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October 2005 after the first frost and summer grasses had turned brown.  The growth of winter grasses was delayed by the drought.

Plant Based Diet Has Many Flaws

Dr. Keith Roach, in his daily column to a heart disease victim, recommended “a diet based mostly on plants, with the option of adding whole grains, fish, nuts, fruits and lean meat sources such as skinless chicken.”  He did emphasize low sugar foods but then said “commercial red meat” should be limited to no more than two servings per week.  He concluded that “this diet is likely to reduce risk of further events.”

For going on 55 years the science-based drum role for a proper diet has centered around several factors.  A. Total Nutrients.  B. Low Glycemic.  C. Balanced Essential Fats.

I agree wholeheartedly with Dr. Roach’s emphasis to restrict one’s diet to very low glycemic (low sugar) foods.  That is a critically important step in everyone’s diet.  In fact, no sugar at all is best.  Unfortunately he did not mention that seeds, grains, potatoes, and many fruits are dangerously high glycemic.

He did not mention anything about total nutrients either.  All grains, nuts, and fruits are low nutrient foods.  Most of these plant-based foods have only 60% of the nutrients required to support optimal health.  Only some plant-based foods (mostly the green leafy type) are nutrient dense with the full spectrum of nutrients required to support optimal health.  Kale, spinach, broccoli, Brussels sprouts, and such are in that category.

Dr. Roach totally ignored the last component of the diet which is to balance the Essential Fatty Acids (EFAs).  EFAs are not manufactured by animal bodies, therefore animals and people must get them from their overall diet.  The EFAs are the inflammatory Omega-6 fatty acids (n6)  and the very healthy Omega-3 fatty acids (n3).  The n3 fats play very important roles in the function of the brain, nervous system, and immune system.  For at least 50 years, research has shown that the proper balance by weight of these two families of EFAs should be equal.

The EFAs and their impact on health and disease have been mostly misunderstood by the medical establishment.  They talk about n3, but not in terms of its natural balance with n6.  Balance between the two is key.  The green leaf is the foundation food for all animal life.  The balance of EFAs in green plants is a lower weight of n6 than n3 with the ratio being somewhere around 0.5:1.  This is why many tests indicate that human populations with EFA ratios of 1:1 or lower have far better heart health than populations with balances that exceed 4:1.  Americans are mostly in the 10:1 category or higher!  That’s because the American diet is top heavy with foods that have low levels of n3 and very high levels of inflammatory n6 fatty acids.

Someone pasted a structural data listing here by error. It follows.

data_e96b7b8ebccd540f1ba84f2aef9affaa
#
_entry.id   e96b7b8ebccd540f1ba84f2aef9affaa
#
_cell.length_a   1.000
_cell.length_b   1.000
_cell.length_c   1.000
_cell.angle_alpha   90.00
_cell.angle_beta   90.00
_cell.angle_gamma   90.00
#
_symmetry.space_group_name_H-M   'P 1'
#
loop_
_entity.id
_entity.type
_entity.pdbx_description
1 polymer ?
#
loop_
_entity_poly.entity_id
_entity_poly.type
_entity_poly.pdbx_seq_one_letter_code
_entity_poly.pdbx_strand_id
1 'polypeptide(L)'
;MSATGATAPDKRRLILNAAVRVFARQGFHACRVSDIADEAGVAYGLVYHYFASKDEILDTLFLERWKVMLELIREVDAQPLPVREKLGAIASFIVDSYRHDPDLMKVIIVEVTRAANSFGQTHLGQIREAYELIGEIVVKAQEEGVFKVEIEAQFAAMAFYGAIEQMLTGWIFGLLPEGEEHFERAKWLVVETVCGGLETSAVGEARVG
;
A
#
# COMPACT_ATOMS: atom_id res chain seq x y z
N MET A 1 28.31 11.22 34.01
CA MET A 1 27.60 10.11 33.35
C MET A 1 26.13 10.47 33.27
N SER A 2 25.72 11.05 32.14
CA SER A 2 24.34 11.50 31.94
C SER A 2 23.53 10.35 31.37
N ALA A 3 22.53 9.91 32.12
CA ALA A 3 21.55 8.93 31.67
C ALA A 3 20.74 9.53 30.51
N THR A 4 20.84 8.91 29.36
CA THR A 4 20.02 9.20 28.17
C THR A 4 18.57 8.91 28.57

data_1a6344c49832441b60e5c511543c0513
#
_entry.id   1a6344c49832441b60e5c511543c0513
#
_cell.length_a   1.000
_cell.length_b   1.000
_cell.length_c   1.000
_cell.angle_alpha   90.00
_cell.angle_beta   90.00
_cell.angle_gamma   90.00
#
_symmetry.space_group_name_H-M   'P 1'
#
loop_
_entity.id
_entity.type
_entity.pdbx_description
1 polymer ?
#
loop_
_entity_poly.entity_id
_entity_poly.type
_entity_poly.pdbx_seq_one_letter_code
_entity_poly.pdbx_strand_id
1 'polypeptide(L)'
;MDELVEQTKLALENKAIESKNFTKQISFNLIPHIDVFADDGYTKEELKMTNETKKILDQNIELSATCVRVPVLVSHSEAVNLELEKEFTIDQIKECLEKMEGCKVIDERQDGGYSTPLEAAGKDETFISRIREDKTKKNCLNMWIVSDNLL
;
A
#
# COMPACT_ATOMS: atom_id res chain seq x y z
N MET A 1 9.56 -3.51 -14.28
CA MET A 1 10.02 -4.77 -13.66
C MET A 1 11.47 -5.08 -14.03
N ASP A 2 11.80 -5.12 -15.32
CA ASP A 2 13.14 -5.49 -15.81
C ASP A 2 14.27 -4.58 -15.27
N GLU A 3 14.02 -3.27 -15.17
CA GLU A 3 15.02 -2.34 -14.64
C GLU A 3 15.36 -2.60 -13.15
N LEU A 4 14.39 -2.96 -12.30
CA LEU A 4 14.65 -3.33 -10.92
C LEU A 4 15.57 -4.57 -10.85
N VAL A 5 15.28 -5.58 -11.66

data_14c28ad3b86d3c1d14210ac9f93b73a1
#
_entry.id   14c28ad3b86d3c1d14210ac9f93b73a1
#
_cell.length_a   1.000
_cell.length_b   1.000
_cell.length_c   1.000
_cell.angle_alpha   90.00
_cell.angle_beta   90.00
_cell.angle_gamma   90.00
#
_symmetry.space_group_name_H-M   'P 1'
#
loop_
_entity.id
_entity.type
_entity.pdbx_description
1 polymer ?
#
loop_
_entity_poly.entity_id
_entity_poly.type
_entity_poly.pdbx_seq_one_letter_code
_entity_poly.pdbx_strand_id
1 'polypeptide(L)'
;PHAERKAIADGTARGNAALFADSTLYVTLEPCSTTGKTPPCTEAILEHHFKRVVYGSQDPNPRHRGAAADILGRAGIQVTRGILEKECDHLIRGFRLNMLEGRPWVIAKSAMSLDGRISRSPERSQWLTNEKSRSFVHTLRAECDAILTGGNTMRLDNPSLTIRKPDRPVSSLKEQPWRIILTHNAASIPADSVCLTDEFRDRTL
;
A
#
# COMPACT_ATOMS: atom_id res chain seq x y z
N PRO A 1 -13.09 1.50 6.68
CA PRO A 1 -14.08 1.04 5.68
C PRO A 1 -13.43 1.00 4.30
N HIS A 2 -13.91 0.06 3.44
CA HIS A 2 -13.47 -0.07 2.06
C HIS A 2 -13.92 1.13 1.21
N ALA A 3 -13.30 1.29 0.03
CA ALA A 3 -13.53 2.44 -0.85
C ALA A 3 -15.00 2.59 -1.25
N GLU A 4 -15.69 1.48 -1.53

The Dr. William Lands test for heart heath is based on the EFA balance.  You can take this test at home by visiting this website:  lipidlab.com  This test, the results are dependent on one’s diet, is a great predictor of heart health and also a great predictor for nearly all chronic diseases including cancer, obesity, arthritis, asthma, diabetes, multiple sclerosis, mental disorders and the list of chronic diseases is nearly endless.

Now this is where Dr. Roach’s dietary suggestions get really interesting.  Here are the EFA ratios of selected foods taken from available government data.  Seeds average 95:1.  Nuts average 17:1.   Grains average 16:1 with corn being 32:1.  Legumes are mixed with some averaging 2:1 with soybeans averaging 7:1 and peanuts averaging a whopping 5,200:1.  Some fruits average 2:1 while most fruits are high glycemic with ratios well above 5:1.  All plant-based cooking oils are primarily sources of n6 that contribute to the n3 deficit.  Commercial chicken (skinless included) and pork range between 18:1 to 24:1.  Commercial red meats average 15:1.  All of these foods are plant-based with the meats coming from animals that were fed grain.  These foods are all contributing factors in chronic disease.

What are the good foods for properly balancing the EFAs?  They are seafood with an average of 0.2:1, certain green vegetables which average 0.5:1, and grass-fed meats which average 1:1.  These food categories are nutrient diverse and dense, very low glycemic, and with excellent fatty acids profiles.  Foods from these three groups, two of which are animal-based, can be eaten with gusto to address any chronic disease, particularly those mentioned above.

There are thousands of nutritional, peer-reviewed studies showing that when the EFA ratio is brought down to 1:1, inflammation in the body is reduced significantly and the symptoms of many chronic diseases are diminished.  Nutritional biochemists have been pounding this table for decades while today’s medical establishment continues to dispense contrary dietary advice that is not supported by scientific inquiry and which actually dates back to the theories promoted by Kellogg in 1900.  It’s beyond time for change.

Ted Slanker

June 9, 2015